Virtual Reality to Help Us Make Mistakes feat

Many people have spoken or written about the importance of thinking that reflects the changing world around us; “Everything you’ve learned in school as “obvious” becomes less and less obvious as you begin to study the universe,” (1) as R. Buckminster Fuller put it. The universe is constantly changing, so it doesn’t make sense for us to learn “obvious” answers because every situation we find is uniquely different. Permaculture as […]

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How Traffic and Soil Compaction Affects Growth and Yields

How Traffic and Soil Compaction Affects Growth and Yields feat

As any farmer will tell you, the health of the soil is directly responsible for the health of a crop. More than just the essential nutrients and water, the roots of plants need air pockets and microorganisms in the soil as well. This allows the plants to be able to properly intake nutrients like nitrogen (N), phosphorus (P) and potassium (K) available in the soil to grow large and strong. […]

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Learn About Permaculture From Award-Winning Engineer & Ecologist, Rob Avis.

2011.06-Nelson-PDC-435 - feat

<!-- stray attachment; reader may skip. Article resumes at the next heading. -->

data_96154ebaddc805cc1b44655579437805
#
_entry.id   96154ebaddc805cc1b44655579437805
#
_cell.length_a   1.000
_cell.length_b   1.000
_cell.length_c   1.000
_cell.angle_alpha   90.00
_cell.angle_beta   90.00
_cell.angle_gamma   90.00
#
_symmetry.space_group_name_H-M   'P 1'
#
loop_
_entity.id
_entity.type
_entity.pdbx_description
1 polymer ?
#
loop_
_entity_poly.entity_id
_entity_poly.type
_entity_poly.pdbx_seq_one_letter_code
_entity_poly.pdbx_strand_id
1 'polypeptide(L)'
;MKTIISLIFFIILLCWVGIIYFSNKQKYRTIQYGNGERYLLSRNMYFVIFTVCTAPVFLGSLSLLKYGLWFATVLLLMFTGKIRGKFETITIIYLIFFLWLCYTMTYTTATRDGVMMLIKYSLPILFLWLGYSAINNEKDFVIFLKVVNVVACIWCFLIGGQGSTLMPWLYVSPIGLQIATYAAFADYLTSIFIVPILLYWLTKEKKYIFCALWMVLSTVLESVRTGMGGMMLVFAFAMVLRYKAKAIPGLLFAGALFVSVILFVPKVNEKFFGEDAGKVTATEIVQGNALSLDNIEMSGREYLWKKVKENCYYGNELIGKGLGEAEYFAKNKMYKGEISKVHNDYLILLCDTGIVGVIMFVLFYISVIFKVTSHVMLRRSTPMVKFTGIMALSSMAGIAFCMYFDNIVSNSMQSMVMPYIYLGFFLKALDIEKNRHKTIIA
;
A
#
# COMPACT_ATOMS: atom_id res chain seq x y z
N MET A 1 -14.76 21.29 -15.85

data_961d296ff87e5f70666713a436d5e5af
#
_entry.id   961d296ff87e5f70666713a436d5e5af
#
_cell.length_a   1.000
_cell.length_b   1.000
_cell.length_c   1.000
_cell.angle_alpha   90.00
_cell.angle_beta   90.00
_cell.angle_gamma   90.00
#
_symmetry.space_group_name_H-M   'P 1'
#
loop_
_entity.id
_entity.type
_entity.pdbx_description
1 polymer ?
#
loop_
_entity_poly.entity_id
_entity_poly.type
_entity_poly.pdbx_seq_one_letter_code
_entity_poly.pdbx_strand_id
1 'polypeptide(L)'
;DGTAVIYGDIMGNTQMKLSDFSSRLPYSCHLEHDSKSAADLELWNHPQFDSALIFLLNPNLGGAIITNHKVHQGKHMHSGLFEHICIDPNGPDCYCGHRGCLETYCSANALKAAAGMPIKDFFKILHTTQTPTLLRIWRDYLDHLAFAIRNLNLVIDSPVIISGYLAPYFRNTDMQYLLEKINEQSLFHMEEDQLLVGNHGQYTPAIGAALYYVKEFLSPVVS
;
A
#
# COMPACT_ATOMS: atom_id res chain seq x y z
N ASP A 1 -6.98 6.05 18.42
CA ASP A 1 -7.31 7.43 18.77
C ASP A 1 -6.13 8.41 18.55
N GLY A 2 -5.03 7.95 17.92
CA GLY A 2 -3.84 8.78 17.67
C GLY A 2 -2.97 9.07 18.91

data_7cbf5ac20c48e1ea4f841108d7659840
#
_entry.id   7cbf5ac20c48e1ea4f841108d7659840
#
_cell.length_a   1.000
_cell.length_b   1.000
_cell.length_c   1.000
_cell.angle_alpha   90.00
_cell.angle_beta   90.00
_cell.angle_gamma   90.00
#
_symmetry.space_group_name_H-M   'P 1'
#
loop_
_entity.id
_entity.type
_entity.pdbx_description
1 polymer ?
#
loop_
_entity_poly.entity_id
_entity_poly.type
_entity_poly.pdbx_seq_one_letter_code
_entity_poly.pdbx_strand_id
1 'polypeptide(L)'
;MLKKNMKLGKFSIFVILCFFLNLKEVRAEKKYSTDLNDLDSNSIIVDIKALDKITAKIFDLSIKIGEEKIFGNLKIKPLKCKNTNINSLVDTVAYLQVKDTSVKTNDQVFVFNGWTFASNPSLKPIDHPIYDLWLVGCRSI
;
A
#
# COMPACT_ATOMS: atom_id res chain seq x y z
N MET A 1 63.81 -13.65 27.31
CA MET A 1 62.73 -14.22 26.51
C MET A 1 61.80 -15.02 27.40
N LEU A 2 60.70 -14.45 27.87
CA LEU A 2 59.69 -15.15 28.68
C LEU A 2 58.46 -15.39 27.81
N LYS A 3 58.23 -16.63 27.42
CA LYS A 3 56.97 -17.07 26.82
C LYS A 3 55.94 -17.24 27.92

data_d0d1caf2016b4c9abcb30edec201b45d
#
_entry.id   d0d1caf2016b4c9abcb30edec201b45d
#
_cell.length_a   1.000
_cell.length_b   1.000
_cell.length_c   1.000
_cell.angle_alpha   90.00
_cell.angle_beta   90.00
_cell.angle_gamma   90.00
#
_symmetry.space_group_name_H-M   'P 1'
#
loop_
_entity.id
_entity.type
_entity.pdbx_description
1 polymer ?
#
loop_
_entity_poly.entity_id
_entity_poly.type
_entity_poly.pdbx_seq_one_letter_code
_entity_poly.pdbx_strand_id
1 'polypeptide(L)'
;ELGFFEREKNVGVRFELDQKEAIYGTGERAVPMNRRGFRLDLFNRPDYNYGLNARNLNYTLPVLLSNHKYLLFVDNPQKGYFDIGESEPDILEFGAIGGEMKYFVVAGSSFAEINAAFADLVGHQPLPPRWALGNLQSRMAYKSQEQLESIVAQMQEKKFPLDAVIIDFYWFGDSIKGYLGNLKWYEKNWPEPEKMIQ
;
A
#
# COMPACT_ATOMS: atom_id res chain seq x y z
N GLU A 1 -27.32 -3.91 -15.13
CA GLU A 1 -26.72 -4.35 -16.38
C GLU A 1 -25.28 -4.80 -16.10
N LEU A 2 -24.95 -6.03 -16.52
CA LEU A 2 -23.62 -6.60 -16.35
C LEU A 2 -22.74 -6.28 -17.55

WORKSHOPS OFFERED ACROSS SOUTHERN ONTARIO IN FEBRUARY 2017. ABOUT THIS ONE-DAY WORKSHOP: Maybe you’re looking to cut your energy use and invest in solar or wind power. Maybe you’re imagining what it would be like to keep backyard chickens, start composting your kitchen scraps or grow healthy food on your front lawn (or a year-round garden in your passive solar greenhouse). Maybe you’ve even got ambitions of reducing water consumption, […]

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Okra:

Oklahoma Okra Garden

Lady’s fingers, ochro, kopi arab, bhindi, okro, and gumbo; all pseudonyms for that quirky edible seedpod, officially known as Abelmoschus esculentus, that many of us simply call okra. Okra is nestled comfortably in the Malvaceae (mallow) family of plants, which also houses hollyhock, cotton, and hibiscus. While there is some question if okra is a fruit or vegetable, it does contain seeds all wrapped up in a nice little package […]

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Berry Island

berry fruit

My property has a right-of-way cutting off a small section of my land for my dear neighbor so she can get to her property. I see this section of land as a small island and found a great opportunity to do something a little different with it. This will be my second year working on ‘Berry Island’. It’s really cold right now about 20 degrees Fahrenheit, so I obviously won’t […]

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Giving Classes on the Homestead

Homesteading Classes feat

Hosting classes on the homestead can make extra income while helping people that are interested in what you have to teach them. I really enjoy talking with people about all the things I do and the things I would like to experiment with. I also love networking and sharing information. Having classes on my homestead gives me a chance to make these connections. It’s also difficult to find homesteading type […]